The numerical value of analysis in Chaldean Numerology is: 9

  2. Pythagorean Numerology

    The numerical value of analysis in Pythagorean Numerology is: 1

Examples of analysis in a Sentence

  1. Frank McKenzie:

    My analysis was that an accelerated withdrawal, without meeting specific and necessary conditions, risks losing the substantial gains made in Afghanistan [and] damaging U.S. worldwide credibility,” McKenzie said.

  2. Evan Esar:

    Statistician A man who believes figures don't lie, but admits that under analysis some of them won't stand up either.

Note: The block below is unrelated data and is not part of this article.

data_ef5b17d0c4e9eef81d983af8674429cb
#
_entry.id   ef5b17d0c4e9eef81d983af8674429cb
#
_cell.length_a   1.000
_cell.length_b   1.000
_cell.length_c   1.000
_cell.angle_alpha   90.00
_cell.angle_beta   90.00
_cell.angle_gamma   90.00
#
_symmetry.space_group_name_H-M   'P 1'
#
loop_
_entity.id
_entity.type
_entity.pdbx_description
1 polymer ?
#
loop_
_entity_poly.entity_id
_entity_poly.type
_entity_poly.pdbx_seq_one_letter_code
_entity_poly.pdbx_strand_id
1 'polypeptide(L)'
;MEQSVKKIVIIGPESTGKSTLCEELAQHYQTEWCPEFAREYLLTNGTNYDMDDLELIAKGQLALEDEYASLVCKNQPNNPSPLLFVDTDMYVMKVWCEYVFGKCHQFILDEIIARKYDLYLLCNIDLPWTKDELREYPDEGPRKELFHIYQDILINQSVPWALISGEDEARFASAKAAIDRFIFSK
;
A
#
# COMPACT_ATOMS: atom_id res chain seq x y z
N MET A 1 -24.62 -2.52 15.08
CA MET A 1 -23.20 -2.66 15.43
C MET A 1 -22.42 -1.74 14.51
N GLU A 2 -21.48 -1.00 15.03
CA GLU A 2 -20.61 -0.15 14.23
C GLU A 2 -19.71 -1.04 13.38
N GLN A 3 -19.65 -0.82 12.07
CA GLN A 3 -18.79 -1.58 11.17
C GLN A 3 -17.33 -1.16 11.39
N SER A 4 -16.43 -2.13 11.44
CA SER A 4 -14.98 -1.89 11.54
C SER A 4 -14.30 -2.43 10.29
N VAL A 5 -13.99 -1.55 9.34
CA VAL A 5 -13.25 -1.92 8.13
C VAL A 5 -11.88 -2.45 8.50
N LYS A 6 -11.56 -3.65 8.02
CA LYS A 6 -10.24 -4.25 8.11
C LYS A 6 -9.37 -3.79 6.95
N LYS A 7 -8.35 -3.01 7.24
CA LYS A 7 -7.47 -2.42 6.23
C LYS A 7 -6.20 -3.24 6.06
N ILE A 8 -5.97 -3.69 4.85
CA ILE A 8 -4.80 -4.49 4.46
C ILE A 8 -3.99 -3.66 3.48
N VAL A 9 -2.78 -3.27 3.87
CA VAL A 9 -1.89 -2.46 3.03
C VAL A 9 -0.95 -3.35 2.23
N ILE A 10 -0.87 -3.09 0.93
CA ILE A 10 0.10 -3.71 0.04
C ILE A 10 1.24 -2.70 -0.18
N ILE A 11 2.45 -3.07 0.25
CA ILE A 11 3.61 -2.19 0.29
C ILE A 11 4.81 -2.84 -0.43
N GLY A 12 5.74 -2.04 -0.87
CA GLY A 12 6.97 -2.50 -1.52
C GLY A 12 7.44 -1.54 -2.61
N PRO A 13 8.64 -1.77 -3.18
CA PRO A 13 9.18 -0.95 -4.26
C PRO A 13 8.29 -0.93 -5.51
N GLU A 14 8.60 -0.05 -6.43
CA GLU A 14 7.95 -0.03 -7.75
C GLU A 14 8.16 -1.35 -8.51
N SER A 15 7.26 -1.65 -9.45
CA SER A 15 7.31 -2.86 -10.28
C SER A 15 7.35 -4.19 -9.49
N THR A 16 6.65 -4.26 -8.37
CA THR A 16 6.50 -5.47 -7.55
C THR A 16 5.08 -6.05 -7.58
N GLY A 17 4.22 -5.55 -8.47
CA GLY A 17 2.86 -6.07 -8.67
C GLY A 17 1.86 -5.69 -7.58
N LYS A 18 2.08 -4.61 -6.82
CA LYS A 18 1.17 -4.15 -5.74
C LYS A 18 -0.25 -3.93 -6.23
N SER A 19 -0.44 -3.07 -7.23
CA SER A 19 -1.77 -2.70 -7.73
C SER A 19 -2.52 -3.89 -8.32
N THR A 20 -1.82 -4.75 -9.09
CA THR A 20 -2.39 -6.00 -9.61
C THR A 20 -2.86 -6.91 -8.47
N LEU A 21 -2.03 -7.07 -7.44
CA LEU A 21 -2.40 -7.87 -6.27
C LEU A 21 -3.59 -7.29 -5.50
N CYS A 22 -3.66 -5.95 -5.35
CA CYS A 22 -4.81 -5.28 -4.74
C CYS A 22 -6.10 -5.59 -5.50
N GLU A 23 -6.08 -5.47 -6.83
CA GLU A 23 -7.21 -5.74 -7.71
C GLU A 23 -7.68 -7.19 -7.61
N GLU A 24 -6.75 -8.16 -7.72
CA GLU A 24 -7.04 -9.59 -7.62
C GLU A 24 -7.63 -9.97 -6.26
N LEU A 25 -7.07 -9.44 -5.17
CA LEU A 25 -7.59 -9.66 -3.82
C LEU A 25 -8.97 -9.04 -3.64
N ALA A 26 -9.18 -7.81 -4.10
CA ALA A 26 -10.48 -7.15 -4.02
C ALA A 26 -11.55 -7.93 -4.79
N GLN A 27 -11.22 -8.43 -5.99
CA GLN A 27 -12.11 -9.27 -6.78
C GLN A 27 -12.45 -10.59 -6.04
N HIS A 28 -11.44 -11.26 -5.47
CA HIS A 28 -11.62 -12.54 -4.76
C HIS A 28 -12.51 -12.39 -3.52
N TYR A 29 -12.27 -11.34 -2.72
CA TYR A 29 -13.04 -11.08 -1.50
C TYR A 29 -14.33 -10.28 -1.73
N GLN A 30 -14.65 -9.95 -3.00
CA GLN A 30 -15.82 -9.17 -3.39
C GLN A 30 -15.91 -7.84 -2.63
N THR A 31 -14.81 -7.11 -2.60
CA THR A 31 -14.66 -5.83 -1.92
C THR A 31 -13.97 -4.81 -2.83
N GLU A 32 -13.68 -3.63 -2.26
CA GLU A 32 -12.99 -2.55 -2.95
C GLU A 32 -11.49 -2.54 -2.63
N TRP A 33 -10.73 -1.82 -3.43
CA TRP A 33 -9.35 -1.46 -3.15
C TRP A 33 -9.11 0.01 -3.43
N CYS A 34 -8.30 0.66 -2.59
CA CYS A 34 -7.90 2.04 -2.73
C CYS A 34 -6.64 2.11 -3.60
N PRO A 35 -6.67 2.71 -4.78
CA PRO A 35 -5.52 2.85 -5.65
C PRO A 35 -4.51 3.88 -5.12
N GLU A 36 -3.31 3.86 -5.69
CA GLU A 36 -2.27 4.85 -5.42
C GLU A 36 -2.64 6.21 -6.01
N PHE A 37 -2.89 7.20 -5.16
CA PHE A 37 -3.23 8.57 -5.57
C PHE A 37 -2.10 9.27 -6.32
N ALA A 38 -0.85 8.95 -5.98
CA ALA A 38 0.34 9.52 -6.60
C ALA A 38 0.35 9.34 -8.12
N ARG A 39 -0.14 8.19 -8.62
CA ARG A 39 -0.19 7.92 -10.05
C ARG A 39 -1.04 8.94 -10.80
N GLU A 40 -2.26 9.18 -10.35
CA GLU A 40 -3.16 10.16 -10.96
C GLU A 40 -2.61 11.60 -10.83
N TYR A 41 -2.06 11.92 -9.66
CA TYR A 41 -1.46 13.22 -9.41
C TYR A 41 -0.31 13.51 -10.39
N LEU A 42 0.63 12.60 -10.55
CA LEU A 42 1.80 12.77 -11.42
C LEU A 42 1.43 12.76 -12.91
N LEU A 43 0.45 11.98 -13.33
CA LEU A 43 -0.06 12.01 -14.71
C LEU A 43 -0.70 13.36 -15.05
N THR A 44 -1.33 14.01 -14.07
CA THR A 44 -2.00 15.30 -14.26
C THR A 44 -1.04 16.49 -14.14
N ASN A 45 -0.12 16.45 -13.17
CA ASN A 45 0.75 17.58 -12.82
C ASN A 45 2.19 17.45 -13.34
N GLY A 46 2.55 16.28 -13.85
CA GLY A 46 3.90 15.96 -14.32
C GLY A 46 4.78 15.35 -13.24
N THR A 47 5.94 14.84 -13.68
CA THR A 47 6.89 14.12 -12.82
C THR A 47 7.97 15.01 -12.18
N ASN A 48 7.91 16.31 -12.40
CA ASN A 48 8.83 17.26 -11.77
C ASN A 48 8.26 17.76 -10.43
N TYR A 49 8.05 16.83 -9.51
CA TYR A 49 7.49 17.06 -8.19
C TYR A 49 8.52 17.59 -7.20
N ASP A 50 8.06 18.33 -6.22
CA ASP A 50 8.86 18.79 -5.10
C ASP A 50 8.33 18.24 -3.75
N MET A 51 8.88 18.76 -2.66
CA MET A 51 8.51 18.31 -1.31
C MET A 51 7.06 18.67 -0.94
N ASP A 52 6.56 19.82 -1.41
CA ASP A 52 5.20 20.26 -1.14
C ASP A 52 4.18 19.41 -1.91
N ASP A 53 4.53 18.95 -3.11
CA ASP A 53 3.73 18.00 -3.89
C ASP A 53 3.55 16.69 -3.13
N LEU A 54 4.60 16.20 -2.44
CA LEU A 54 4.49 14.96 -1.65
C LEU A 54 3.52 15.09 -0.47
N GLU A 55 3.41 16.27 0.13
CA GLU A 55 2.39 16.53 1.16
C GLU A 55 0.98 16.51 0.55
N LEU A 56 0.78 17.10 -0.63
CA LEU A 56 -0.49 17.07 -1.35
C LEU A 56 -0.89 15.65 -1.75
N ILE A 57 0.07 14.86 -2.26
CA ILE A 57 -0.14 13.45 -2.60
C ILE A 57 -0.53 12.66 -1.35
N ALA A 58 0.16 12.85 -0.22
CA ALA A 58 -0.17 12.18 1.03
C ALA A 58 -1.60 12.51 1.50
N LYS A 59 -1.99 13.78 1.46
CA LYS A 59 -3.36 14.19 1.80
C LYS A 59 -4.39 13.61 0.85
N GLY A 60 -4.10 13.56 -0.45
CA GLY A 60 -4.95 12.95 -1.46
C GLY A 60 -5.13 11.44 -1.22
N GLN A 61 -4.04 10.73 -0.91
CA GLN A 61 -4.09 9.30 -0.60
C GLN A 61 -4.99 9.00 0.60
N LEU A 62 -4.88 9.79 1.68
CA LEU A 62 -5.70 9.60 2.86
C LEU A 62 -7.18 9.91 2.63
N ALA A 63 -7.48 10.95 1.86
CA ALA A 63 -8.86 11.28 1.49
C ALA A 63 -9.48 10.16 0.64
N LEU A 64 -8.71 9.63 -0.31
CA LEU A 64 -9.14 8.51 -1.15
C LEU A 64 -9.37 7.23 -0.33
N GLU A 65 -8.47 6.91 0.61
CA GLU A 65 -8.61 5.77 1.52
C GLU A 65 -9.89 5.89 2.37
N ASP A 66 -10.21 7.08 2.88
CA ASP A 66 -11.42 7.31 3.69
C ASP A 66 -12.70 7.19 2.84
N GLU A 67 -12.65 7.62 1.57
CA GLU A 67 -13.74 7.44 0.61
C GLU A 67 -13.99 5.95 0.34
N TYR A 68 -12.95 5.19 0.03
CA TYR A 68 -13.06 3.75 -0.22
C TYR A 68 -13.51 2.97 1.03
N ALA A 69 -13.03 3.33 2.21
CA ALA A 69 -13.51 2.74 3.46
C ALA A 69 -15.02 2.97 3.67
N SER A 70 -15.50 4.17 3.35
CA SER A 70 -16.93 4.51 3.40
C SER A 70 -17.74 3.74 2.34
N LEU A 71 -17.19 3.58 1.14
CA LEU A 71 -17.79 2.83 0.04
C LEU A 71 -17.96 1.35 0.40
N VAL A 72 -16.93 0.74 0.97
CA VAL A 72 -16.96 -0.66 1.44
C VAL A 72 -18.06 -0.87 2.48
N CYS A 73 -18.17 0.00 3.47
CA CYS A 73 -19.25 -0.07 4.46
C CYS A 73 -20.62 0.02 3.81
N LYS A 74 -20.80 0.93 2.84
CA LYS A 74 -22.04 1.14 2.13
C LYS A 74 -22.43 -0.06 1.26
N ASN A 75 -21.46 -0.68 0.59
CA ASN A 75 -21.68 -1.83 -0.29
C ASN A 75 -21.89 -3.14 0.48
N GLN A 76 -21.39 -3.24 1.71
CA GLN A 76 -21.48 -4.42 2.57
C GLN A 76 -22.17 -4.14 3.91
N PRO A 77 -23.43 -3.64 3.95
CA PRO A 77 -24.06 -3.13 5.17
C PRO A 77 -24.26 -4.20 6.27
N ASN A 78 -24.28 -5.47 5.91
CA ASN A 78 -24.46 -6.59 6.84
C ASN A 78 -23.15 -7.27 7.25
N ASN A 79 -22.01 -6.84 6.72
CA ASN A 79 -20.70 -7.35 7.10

3. Jeremy Faust:

    We do a risk and benefit analysis of everything and if I can't tell my patient what the benefit is, there's no conversation to be had.

  4. Damitha Pathmalal:

    We did a very deep analysis into the consumer cohort and found that the most frequent users are the most price-sensitive consumers,” said Pathmalal. “There isn't going to be an influx of new users... which is a prerequisite for high-growth markets.”

  5. Anna Zimolag:

    After an analysis (of the evidence), decisions will be taken regarding further proceedings, including a possible extension of charges already pressed or pressing charges against further people, whose actions are being investigated.